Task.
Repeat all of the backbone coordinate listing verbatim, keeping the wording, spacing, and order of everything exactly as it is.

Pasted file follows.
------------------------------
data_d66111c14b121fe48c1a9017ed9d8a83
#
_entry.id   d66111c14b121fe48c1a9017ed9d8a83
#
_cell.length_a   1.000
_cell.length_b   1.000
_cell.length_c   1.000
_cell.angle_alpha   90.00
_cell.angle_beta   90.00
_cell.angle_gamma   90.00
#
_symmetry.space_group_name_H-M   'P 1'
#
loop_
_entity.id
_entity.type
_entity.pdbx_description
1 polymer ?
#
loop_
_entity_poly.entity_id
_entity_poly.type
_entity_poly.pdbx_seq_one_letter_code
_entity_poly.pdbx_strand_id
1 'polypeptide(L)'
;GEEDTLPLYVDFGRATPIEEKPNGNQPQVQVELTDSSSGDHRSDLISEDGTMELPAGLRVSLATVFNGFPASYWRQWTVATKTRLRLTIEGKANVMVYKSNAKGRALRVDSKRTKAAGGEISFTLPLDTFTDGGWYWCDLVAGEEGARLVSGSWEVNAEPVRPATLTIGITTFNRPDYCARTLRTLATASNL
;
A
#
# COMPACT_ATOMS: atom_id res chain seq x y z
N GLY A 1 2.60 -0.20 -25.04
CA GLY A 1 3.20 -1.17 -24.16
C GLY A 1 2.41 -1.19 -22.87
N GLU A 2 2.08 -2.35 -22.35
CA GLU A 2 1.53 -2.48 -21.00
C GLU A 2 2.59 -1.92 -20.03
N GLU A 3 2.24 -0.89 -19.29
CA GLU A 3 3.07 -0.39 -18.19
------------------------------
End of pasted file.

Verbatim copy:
data_d66111c14b121fe48c1a9017ed9d8a83
#
_entry.id   d66111c14b121fe48c1a9017ed9d8a83
#
_cell.length_a   1.000
_cell.length_b   1.000
_cell.length_c   1.000
_cell.angle_alpha   90.00
_cell.angle_beta   90.00
_cell.angle_gamma   90.00
#
_symmetry.space_group_name_H-M   'P 1'
#
loop_
_entity.id
_entity.type
_entity.pdbx_description
1 polymer ?
#
loop_
_entity_poly.entity_id
_entity_poly.type
_entity_poly.pdbx_seq_one_letter_code
_entity_poly.pdbx_strand_id
1 'polypeptide(L)'
;GEEDTLPLYVDFGRATPIEEKPNGNQPQVQVELTDSSSGDHRSDLISEDGTMELPAGLRVSLATVFNGFPASYWRQWTVATKTRLRLTIEGKANVMVYKSNAKGRALRVDSKRTKAAGGEISFTLPLDTFTDGGWYWCDLVAGEEGARLVSGSWEVNAEPVRPATLTIGITTFNRPDYCARTLRTLATASNL
;
A
#
# COMPACT_ATOMS: atom_id res chain seq x y z
N GLY A 1 2.60 -0.20 -25.04
CA GLY A 1 3.20 -1.17 -24.16
C GLY A 1 2.41 -1.19 -22.87
N GLU A 2 2.08 -2.35 -22.35
CA GLU A 2 1.53 -2.48 -21.00
C GLU A 2 2.59 -1.92 -20.03
N GLU A 3 2.24 -0.89 -19.29
CA GLU A 3 3.07 -0.39 -18.19